Exercise intensity doesn’t come in “one size fits all”— it can even be as individual as choosing the best way to eat an Oreo (never ever take the cookie apart, of course). Perceived intensity is different for everyone, but studies suggest the higher the heart rate during physical activity, the higher the intensity .
Ticker Time — The Need-to-Know
Heart-rate training (which can be done in a variety of ways) can determine if the aerobic activity is too light, too hard, or just right (just like Goldilocks). To determine exercise intensity manually, a little math is necessary to figure out the ideal target heart rate. Knowing this number will help determine if the body is working at the correct speed for specific workout goals. Keeping that number in mind, find the carotid (neck) or radial (wrist) artery with the index and middle finger, count the pulse for six seconds, and multiply by 10 to figure out the heart rate (or beats per minute). And for the techies among us, there’s always a gadget (or an app) for that. Heart rate monitors are devices that make contact with the skin, read, and then display the heart rate. There is also the RPE (Rated Perceived Exertion) to measure intensity, where intensity is based on a scale of zero to ten , with ten being all out maximum effort, six being moderate intensity, and zero signifying a potato sitting on a couch somewhere.
But other research suggests an easier way to measure intensity may also be just as accurate— and all it takes is a little bit of talking . One study had healthy, moderately active people exercise while attached to monitors measuring heart rate and intensity. Then they were asked to perform a “talk test” by reciting the Pledge of Allegiance at specific points in the exercise. At moderate intensity, the subjects were able to speak at a comfortable rate, and when exercise intensity went above and below moderate, the ability to talk was well matched to the heart rate monitor readings . It turns out there is a close correlation between the talk test and the heart rate measurements, suggesting it's an effective tool to monitor exertion and measure exercise intensity  .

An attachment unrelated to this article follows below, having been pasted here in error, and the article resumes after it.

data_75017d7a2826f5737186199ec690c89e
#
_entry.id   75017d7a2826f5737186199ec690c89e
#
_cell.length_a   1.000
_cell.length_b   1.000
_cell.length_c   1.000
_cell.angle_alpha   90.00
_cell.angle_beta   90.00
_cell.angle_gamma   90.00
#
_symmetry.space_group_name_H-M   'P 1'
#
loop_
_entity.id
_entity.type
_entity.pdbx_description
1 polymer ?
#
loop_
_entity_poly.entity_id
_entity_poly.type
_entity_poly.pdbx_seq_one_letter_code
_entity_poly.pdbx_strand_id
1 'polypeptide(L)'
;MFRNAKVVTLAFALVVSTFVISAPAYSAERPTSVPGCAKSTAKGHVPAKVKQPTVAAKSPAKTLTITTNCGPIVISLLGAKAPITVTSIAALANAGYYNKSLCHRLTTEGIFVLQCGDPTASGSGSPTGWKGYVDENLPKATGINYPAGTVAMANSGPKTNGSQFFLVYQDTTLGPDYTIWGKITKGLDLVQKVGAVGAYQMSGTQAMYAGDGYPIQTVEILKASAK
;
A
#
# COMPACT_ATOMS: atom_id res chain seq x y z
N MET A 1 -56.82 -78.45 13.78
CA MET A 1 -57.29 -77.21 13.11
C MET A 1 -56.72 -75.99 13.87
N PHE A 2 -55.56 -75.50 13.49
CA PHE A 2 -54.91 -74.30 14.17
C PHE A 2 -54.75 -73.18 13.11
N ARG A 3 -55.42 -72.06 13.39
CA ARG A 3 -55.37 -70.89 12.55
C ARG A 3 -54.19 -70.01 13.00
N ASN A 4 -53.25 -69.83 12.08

But talkers take note— while the talk test is easy and effective, it’s not one size fits all, and the chatter may need to change depending on fitness level or fitness goals. New research adds a twist to all this talking. For the newbie gym-goer, the standard talk test remains a good idea. But for those who have more ambitious fitness objectives (like, say, are going for their 3rd Olympic medal), being able to carry on a casual conversation may mean exercise is not intense enough .
Look Who’s Talking Now — Your Action Plan
The talk test works because talking comfortably means breathe frequency, which is related to heart rate, is under control . Even though the talk test is subjective, being able to talk comfortably and therefore breathe comfortably indicates low to moderate intensity  (The latest American College of Sports Medicine exercise recommendations say that aiming for 30 minutes a day of simple, moderate-intensity exercise is the way to go to improve general health ). If the words don’t flow as easily (where a breath is required after every word), the workout crosses over into the vigorous range . And on the flip side, if singing show tunes is involved, the workout may be too easy, and the heart isn’t working hard enough .
Hitting the target heart rate is important to any aerobic activity, and with the talk test there is no need to revisit seventh grade math (hey, calculating heart rate can be tricky!) and no need to spend any money. All it requires are vocal cords and the ability to talk, talk, talk, by reciting a few verses from a favorite rhyme, saying, or song. Choose timed intervals throughout the exercise and start talking, paying attention to how easily the words come out. The best part is there are no failing grades with this test!